Puto: What are These Filipino Steamed Rice Cakes?

We may earn a commission on qualified purchases made through one of our links. Learn more

Puto is basically Filipino steamed rice cakes and comes in different varieties. The most common ones are puto secos (dried puto), puto lanson (cassava puto), and of course, the sweet and savory cheese puto.

Cheese puto is such a popular food because it’s the perfect combination of fluffy delicate rice dough, tangy cheese, and a bit of sweetness from the milk.

Puto has been a frequent sight during festivities and in Filipino households. It’s like bibingka and is already adopted as a Filipino food!

It can be served as a simple snack or as “food to go” when you need something to eat, but you can’t have a real meal yet. Since it’s made from rice, puto can make you feel full when hunger suddenly strikes.

What is puto

The traditional method of preparation and cooking takes a few hours or even more than a day.

The classic puto (full recipe here) was created using stone-ground batter, or what’s referred to as “galapong,” made from rice, water, and sugar. Before steaming, the mixture was often fermented for an entire night.

Naturally, once rice flour was accessible, everything got simpler. Now, puto takes less than an hour to make!

They used to place a sheet of katsa over the ring of the steamer, then the rice batter was poured onto it directly. Others use banana leaves as a substitute for katsa.

When cooked, it was placed in bilao and divided into pieces.

The shapes vary too; it’ll just depend on the person preparing the puto. Some are shaped like cupcakes, while some are shaped like stars.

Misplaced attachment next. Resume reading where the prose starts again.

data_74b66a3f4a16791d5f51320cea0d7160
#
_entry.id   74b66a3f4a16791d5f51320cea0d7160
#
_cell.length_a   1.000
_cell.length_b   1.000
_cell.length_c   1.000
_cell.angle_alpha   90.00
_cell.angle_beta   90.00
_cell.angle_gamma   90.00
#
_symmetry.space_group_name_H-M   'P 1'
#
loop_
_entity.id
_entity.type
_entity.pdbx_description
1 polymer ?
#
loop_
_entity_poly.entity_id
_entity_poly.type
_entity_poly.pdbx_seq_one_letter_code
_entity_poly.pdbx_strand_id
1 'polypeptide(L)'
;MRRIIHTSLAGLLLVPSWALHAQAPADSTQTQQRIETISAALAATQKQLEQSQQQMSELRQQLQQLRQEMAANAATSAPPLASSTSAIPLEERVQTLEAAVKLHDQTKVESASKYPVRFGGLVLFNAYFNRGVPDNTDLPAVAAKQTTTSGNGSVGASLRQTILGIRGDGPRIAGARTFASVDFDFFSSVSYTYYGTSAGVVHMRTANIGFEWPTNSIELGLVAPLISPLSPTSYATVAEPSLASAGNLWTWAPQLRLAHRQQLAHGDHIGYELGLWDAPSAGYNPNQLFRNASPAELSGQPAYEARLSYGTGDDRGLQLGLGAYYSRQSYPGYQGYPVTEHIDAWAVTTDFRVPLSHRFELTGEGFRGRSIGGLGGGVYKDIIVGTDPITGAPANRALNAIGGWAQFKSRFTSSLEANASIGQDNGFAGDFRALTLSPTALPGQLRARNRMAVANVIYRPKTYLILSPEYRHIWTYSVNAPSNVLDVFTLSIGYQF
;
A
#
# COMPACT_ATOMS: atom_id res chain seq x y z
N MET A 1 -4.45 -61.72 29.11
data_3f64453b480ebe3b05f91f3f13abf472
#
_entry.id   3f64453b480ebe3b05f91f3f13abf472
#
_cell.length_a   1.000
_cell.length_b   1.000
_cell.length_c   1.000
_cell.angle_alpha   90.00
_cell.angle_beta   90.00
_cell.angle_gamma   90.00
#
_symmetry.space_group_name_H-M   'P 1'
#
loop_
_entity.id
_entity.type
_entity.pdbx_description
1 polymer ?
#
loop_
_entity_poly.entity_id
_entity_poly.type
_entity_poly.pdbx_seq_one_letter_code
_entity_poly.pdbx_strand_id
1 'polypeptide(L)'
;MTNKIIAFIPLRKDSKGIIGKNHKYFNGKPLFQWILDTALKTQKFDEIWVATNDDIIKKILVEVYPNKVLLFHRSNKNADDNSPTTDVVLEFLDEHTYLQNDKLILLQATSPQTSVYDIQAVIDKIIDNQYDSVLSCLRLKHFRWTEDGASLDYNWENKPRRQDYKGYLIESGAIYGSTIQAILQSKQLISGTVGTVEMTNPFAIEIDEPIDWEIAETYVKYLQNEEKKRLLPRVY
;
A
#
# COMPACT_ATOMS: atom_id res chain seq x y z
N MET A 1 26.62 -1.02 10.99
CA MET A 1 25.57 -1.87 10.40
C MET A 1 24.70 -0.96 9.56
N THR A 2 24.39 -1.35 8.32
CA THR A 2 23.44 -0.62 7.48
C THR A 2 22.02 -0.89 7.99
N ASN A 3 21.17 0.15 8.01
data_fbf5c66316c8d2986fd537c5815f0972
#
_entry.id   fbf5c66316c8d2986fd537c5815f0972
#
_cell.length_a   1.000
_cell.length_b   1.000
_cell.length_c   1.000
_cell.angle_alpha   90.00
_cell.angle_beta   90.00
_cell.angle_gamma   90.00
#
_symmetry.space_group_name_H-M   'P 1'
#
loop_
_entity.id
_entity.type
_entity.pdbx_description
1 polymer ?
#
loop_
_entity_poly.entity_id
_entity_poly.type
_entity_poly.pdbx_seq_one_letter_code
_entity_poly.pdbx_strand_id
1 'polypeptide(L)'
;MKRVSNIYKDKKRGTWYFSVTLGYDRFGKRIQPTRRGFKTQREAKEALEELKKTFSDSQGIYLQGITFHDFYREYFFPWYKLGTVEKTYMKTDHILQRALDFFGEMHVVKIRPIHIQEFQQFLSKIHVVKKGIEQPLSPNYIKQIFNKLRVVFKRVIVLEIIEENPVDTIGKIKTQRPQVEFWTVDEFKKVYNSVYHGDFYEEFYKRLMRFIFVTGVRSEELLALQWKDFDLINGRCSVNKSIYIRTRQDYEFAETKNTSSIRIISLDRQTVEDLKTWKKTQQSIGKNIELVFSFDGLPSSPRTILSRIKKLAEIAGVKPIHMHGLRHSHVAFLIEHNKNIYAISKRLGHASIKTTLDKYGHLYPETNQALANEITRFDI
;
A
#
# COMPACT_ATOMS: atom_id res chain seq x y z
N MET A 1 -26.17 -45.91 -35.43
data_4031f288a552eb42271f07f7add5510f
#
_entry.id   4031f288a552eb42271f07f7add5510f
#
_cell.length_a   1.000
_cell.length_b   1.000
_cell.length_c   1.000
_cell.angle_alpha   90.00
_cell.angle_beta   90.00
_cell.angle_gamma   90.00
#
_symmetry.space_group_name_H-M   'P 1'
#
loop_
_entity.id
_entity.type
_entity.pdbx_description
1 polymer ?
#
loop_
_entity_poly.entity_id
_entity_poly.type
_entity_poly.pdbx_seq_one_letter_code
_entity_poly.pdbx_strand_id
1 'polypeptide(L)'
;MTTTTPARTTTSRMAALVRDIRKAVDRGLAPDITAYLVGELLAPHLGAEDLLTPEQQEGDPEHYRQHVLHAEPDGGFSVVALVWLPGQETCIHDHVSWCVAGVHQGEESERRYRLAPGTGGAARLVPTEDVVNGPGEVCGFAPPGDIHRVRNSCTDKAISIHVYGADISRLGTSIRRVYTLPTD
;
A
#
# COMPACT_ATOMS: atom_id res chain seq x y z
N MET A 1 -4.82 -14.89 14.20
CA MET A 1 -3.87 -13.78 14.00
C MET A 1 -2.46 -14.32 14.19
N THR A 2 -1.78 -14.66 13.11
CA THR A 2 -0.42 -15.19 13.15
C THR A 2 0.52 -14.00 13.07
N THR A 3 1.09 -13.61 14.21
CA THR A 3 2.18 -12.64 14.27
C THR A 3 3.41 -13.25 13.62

If there are kids in the house, you can use molds that’ll excite them and make them enjoy eating puto more.

Check out our new cookbook

Bitemybun's family recipes with complete meal planner and recipe guide.

Try it out for free with Kindle Unlimited:

Read for free


It’s believed that the name “puto” came from the Malay word “puttu,” which is also a steamed rice cake.

“Puttu” means “portion,” and it refers to the fact that puto cheese rice cakes are small and can be eaten in one bite. This makes sense, given that puto is typically baked in little muffin tins or cupcake molds that are 1 to 1.5 inches in diameter.

The Filipino dish puto is a variety of kakanin, or “rice cake.” But rice cakes are actually popular throughout Asia.

The history of rice cakes can be traced back to ancient China, where they were a staple food of the upper class. Rice cakes were also popular in Japan and Korea.

Puto made its way to the Philippines during the Chinese trade period. Rice cakes were introduced to Filipinos by Chinese merchants, and they quickly became a popular snack food.

They were first popularized in 2 provinces: Batangas and Pampanga. But it quickly spread to other parts of the country, and it’s now a popular snack food all across the Philippines!

It used to be made using old-school molds and steaming techniques. But now, there are all sorts of different ways to make puto. You can use modern cooking appliances and tools like plastic molds, electric ovens, and microwave ovens.

The Rice Flour: The Heart of Filipino Puto

When it comes to making puto, the type of rice flour you use is highly important. Traditionally, Filipinos use ground rice that has been fermented overnight to make the batter. This process gives the puto a slightly sour taste and a softer, crumbly texture. However, this can be a time-consuming step, so many modern recipes skip the fermenting process altogether.

The Different Types of Rice Flour

There are different types of rice flour that you can use to make puto, and each one will give you a slightly different result. Some of the most common types include:

  • Glutinous rice flour: This type of flour is made from sticky rice and is great for making sweet puto.
  • Regular rice flour: This type of flour is made from non-sticky rice and is perfect for making savory puto.